A bunion, also known as hallux valgus (hallux means big toe, valgus means abnormally angled or deformed), is a painful condition of the large toe that can make it difficult to walk, stand and exercise.
A bunion can be described as an abnormal bump on the outside of the large toe that can become red, irritated and painful. Medically speaking, it is an overgrowth of bone at the first metatarsophalangeal joint.
Bunions and Osteoarthritis
Overgrowth of bone in any joint, including the great toe, is usually related to joint instability caused by ligament laxity or “looseness.” This overgrowth of bone is part of the osteoarthritic process that can cause pain and stiffness in any joint. As a result of a traumatic injury or repetitive motion, the ligaments that stabilize the large toe and all other joints can become injured. If the body cannot heal the ligament injury, the body “fixes” the problem by overgrowing bone. Yes, the instability is cured alright, but the person is left with a painful and overly stiff or stable joint. Dramatic depictions of this bone overgrowth can be seen on x-ray or MRI imaging as bone spurs, common in the shoulder, heel and vertebrae. Ligaments are made to stretch to allow for normal motion but bone is not. If ligament laxity is not addressed, the cartilage in the toe becomes prematurely worn causing more pain and disability.
Causes of Bunions
Bunions can occur after years of jamming feet into shoes that are too tight, especially in the toe box of the shoe. Women who wear high heels face a double-whammy of having a narrow toe box and placing the large toe in a downward position with the weight of the body pressing forward with each step. We always say, high heels are fine, as long as you don’t walk in them. Some runners, especially those with a forefoot first strike, are prone to bunions if they do not have well-fitted shoes. Evidence shows that some people may be genetically prone to bunions. American’s foot health in general lags behind inhabitants of some less-developed countries. We tend to wear very protective and supportive shoes, which tends to make the structures of our feet weaker over time. Contrast this to a Kenyan or Mexican Indian youngster who has an interest in sports/running. They certainly do not have access to the latest $130.00 Nikes. They grow up walking and running barefoot or with very flimsy shoes, and studies have shown they have few foot problems in comparison to people in more-developed countries. This phenomenon has spurred the surge in the development of shoes that mimic “barefoot running”, which offer little support compared to the more traditional running shoes.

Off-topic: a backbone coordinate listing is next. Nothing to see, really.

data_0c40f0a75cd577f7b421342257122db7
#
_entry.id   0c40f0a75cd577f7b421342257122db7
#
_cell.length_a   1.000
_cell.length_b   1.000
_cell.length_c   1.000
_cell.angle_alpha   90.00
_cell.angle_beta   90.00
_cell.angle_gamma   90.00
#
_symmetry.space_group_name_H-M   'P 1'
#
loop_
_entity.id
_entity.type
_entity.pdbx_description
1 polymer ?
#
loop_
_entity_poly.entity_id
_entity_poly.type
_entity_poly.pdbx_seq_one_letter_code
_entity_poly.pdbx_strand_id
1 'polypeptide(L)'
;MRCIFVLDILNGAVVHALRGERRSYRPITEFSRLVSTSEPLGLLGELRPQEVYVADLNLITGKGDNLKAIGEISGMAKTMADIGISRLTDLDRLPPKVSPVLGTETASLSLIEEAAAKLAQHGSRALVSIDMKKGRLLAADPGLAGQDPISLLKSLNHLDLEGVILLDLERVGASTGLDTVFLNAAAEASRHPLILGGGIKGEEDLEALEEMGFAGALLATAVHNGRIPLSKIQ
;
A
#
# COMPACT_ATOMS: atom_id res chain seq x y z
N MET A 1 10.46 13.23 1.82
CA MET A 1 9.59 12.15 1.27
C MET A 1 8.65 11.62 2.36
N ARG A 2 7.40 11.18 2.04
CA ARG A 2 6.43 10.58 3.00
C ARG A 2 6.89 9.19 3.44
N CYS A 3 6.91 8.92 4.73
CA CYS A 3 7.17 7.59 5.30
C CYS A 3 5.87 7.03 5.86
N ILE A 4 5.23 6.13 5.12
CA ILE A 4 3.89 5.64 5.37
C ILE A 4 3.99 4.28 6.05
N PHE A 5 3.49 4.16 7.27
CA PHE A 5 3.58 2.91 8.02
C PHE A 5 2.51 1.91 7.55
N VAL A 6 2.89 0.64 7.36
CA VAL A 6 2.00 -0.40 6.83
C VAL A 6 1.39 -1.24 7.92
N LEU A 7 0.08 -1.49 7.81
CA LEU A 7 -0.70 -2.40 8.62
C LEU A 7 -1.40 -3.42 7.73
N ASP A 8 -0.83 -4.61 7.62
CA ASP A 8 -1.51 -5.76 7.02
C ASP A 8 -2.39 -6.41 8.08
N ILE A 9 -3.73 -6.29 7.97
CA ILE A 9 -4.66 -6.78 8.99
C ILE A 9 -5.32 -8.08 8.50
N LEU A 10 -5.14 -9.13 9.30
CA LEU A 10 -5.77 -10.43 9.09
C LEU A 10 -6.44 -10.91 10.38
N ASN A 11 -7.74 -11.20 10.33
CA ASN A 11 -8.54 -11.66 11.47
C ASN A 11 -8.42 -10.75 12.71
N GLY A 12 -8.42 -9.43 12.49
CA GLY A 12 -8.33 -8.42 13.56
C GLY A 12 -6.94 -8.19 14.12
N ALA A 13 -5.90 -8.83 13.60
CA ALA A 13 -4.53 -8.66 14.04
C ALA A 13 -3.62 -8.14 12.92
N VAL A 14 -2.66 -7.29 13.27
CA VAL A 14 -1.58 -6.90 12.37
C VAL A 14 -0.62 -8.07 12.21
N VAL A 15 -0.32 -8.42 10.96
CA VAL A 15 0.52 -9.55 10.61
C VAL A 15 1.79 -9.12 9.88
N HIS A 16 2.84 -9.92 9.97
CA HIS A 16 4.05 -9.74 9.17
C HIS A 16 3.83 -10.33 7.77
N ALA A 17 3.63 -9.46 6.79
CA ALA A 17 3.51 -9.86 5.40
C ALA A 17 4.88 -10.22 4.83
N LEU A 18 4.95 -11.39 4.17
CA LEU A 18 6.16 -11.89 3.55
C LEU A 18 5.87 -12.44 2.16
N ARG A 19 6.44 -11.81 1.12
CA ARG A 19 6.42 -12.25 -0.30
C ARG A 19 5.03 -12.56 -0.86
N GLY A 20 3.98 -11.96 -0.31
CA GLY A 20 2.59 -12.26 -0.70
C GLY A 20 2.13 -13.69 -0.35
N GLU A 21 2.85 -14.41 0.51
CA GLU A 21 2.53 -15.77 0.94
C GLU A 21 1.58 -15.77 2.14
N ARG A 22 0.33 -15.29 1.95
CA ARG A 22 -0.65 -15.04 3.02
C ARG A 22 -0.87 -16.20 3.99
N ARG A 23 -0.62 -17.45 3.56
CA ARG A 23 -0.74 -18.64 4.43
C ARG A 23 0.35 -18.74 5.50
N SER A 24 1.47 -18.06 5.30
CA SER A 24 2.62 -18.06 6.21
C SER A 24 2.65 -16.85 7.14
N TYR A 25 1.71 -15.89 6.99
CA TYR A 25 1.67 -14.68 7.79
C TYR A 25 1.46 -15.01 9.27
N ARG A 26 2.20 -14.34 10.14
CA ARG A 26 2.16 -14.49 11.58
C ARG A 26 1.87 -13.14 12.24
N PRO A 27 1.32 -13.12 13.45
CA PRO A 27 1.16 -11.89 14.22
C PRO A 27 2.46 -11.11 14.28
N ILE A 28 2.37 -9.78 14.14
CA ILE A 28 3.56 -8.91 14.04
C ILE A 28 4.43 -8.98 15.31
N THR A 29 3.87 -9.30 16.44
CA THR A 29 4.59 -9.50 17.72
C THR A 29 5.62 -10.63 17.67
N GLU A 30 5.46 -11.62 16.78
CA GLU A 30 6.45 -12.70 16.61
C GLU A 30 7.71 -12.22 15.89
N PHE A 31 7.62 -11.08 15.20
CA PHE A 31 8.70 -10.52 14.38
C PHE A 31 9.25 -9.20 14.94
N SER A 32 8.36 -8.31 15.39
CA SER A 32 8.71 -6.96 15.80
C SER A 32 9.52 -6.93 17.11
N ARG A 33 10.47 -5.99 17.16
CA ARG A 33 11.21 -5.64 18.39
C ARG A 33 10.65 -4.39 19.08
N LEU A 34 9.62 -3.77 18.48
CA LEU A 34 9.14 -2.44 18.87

Prolotherapy for Bunions
Traditional treatments for bunions include pain and anti-inflammatory drugs, and orthotics. When these measures invariably fail, surgery is imminent. Whatever the cause of bunions, a good Prolotherapy doctor like Dr. Hauser can strengthen and tighten damaged and lax ligaments, resulting in less pain and dysfunction of your big toe. Prolotherapy is an injection treatment that causes a mild inflammatory response that initiates an immune response. This mimics what the body does naturally in response to soft tissue injuries. A good Prolotherapy doctor, besides being skilled in the injection technique, should be able to counsel his patients on how to prevent recurrence of the ligament injury and resulting pain. As a board-certified physiatrist (Physical Medicine and Rehabilitation), Dr. Hauser is trained to help people rehab from a wide variety of joint problems due to injury, stroke and disease processes. He would counsel a bunion patient to do a variety of exercises along with Prolotherapy to get more motion in the affected toe. Contrary to the accepted wisdom of limiting exercise and stress on painful and arthritic joints, a recent article in the Wall Street Journal stated, “Studies have shown that weight loss, combined with exercise aimed at improving joint function and building up muscles that support the joints, can significantly improve patients’ health and quality of life…” This philosophy coincides with ours at Caring Medical. One way of defining pain is pain is weakness. Prolotherapy in general is a way to heal and strengthen damaged structures, like damaged metatarsophalangeal joints afflicted with bunions.
So if you or someone you know is suffering from the pain of bunions and they are affecting your ability to enjoy life as you once did, call us at Caring Medical to set up an appointment with Dr. Hauser. He will perform a detailed exam and help you devise a plan to resolve your bunion pain.